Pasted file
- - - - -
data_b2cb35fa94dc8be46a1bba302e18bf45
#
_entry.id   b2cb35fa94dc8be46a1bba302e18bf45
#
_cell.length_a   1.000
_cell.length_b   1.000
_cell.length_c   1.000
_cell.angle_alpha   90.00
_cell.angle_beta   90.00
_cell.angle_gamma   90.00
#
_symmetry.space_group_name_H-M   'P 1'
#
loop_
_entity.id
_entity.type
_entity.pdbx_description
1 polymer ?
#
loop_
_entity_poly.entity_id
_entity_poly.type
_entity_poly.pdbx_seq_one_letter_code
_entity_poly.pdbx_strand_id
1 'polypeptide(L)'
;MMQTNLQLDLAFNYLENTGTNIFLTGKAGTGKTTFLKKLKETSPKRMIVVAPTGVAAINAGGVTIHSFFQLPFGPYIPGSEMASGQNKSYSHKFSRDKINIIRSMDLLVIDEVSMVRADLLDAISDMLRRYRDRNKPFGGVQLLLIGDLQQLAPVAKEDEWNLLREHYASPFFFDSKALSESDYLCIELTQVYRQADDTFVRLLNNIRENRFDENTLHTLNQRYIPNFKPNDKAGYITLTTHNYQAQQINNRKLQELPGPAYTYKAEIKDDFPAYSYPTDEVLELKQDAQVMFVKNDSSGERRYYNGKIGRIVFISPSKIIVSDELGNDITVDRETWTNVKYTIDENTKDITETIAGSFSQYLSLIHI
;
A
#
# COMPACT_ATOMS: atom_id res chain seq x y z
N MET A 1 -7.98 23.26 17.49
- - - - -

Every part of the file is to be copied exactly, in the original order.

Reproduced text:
data_b2cb35fa94dc8be46a1bba302e18bf45
#
_entry.id   b2cb35fa94dc8be46a1bba302e18bf45
#
_cell.length_a   1.000
_cell.length_b   1.000
_cell.length_c   1.000
_cell.angle_alpha   90.00
_cell.angle_beta   90.00
_cell.angle_gamma   90.00
#
_symmetry.space_group_name_H-M   'P 1'
#
loop_
_entity.id
_entity.type
_entity.pdbx_description
1 polymer ?
#
loop_
_entity_poly.entity_id
_entity_poly.type
_entity_poly.pdbx_seq_one_letter_code
_entity_poly.pdbx_strand_id
1 'polypeptide(L)'
;MMQTNLQLDLAFNYLENTGTNIFLTGKAGTGKTTFLKKLKETSPKRMIVVAPTGVAAINAGGVTIHSFFQLPFGPYIPGSEMASGQNKSYSHKFSRDKINIIRSMDLLVIDEVSMVRADLLDAISDMLRRYRDRNKPFGGVQLLLIGDLQQLAPVAKEDEWNLLREHYASPFFFDSKALSESDYLCIELTQVYRQADDTFVRLLNNIRENRFDENTLHTLNQRYIPNFKPNDKAGYITLTTHNYQAQQINNRKLQELPGPAYTYKAEIKDDFPAYSYPTDEVLELKQDAQVMFVKNDSSGERRYYNGKIGRIVFISPSKIIVSDELGNDITVDRETWTNVKYTIDENTKDITETIAGSFSQYLSLIHI
;
A
#
# COMPACT_ATOMS: atom_id res chain seq x y z
N MET A 1 -7.98 23.26 17.49